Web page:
How to Choose A Succulent Grow Light: A Beginner’s Guide

No matter where you live and where you keep your succulents, whether that’s indoors or outdoors, your plants will benefit from a succulent grow light.

They help brighten the darkest of places indoors, stopping succulents from etiolating, that is, from growing ‘leggy’ and deformed from their usual shape. 

Etiolation happens when succulents don’t get enough sunlight, so they try to grow towards the sunlight to improve their situation, stems and leaves stretching out of proportion, towards the light.

Here’s everything you need to know about succulent grow lights.

What’s the Difference between a Grow Light and a Succulent Grow Light?

Nothing. Succulent grow lights are grow lights. But what is a grow light?

You may see them advertised as a grow lamp or plant light, but grow lights are essentially lights which have been designed to simulate sunlight, and to help plants grow in darker areas.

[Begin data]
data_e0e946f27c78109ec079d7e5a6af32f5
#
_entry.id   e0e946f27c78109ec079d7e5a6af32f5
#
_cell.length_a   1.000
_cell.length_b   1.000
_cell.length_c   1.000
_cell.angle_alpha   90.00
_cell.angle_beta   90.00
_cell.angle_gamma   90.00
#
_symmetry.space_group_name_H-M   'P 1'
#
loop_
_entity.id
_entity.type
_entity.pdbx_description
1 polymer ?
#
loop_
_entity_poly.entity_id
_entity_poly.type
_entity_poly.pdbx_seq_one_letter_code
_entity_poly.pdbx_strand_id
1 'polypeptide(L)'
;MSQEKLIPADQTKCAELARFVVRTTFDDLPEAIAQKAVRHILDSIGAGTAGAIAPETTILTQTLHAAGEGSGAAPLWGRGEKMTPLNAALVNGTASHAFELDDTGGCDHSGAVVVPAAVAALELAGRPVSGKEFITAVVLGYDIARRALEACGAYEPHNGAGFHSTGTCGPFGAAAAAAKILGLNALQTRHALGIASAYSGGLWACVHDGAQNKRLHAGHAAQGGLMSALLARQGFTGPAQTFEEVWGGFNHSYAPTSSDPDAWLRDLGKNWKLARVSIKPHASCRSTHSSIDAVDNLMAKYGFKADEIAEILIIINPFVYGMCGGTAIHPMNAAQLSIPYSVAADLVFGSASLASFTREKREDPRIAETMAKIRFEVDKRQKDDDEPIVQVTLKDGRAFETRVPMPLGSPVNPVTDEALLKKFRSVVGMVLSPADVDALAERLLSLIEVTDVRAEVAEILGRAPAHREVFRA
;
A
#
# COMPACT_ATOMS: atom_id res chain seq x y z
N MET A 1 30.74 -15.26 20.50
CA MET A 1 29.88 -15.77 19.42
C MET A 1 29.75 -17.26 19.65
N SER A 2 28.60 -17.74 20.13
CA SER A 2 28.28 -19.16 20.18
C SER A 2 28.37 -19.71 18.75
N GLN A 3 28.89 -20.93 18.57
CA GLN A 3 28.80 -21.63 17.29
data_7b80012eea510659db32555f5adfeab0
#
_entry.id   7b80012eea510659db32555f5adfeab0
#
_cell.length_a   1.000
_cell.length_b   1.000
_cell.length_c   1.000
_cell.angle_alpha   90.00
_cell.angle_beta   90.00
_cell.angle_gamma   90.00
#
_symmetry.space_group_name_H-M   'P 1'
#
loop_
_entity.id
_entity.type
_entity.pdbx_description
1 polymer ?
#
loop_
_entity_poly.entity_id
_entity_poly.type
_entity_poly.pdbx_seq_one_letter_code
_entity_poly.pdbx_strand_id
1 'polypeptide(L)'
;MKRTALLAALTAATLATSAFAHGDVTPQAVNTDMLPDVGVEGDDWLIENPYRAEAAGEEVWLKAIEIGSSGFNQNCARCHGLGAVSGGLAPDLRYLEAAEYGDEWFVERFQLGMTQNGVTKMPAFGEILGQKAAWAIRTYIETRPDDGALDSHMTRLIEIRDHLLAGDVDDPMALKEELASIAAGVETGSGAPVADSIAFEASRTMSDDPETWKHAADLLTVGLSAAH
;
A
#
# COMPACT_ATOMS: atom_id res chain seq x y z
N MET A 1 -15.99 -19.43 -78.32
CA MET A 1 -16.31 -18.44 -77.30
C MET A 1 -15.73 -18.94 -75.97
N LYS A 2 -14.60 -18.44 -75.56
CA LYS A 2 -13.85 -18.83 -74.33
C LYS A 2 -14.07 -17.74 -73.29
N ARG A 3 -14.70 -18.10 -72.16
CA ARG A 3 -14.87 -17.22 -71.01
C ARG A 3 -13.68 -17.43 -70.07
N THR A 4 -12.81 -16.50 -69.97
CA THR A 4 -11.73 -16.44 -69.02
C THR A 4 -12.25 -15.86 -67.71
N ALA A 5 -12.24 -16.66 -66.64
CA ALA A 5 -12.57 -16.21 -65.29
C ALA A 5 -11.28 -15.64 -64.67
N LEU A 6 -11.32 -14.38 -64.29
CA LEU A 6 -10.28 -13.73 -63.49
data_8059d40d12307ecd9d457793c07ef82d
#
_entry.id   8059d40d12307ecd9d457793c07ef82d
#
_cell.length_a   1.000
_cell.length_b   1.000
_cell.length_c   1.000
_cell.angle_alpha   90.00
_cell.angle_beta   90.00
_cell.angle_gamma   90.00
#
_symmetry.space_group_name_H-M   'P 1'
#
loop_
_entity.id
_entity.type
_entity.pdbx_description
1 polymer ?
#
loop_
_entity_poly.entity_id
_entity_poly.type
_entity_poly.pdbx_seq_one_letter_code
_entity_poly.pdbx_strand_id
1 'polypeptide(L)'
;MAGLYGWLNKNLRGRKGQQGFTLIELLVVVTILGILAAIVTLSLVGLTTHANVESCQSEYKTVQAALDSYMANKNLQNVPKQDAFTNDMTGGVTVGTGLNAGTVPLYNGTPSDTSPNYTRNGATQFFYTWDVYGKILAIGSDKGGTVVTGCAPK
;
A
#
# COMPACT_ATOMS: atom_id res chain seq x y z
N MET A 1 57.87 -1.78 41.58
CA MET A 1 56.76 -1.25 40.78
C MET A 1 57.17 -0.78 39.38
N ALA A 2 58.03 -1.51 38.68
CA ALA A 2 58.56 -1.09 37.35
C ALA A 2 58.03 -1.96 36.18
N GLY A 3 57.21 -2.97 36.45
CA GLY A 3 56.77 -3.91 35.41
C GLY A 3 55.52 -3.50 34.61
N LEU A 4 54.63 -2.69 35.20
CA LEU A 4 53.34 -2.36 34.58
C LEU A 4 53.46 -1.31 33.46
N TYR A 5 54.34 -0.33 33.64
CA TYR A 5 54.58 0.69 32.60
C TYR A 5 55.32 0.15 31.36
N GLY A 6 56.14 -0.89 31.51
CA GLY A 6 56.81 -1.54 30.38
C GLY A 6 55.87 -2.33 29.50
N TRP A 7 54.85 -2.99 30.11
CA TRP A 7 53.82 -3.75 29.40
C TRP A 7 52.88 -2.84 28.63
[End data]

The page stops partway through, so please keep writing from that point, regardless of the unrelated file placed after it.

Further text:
Why Use a Grow Light?

While you could try growing your plants under a regular table light, standing lamp or overhead light, these bulbs don’t emit nearly enough light to help plants grow properly. 

You may picture a light as bright as the sun when you read ‘not enough light’, but that’s not quite it. Normal bulbs don’t emit nearly enough different types of light.

With grow lights, they emit different types of light, including ultraviolet, infrared, and PAR, or photosynthetically active radiation.

If you live in a dark house, and you insist on trying to grow succulents, knowing full well that they will stretch with time, even keeping them under skylights, you do need a grow light to keep them healthy.

Otherwise, your succulents will stretch and become ungainly, where some should stay compact, growing outwards instead of upwards. Some won’t ever flower unless you give them strong light, and the colors of the leaves are a shadow of what these gorgeous plants are capable of. I say this from experience.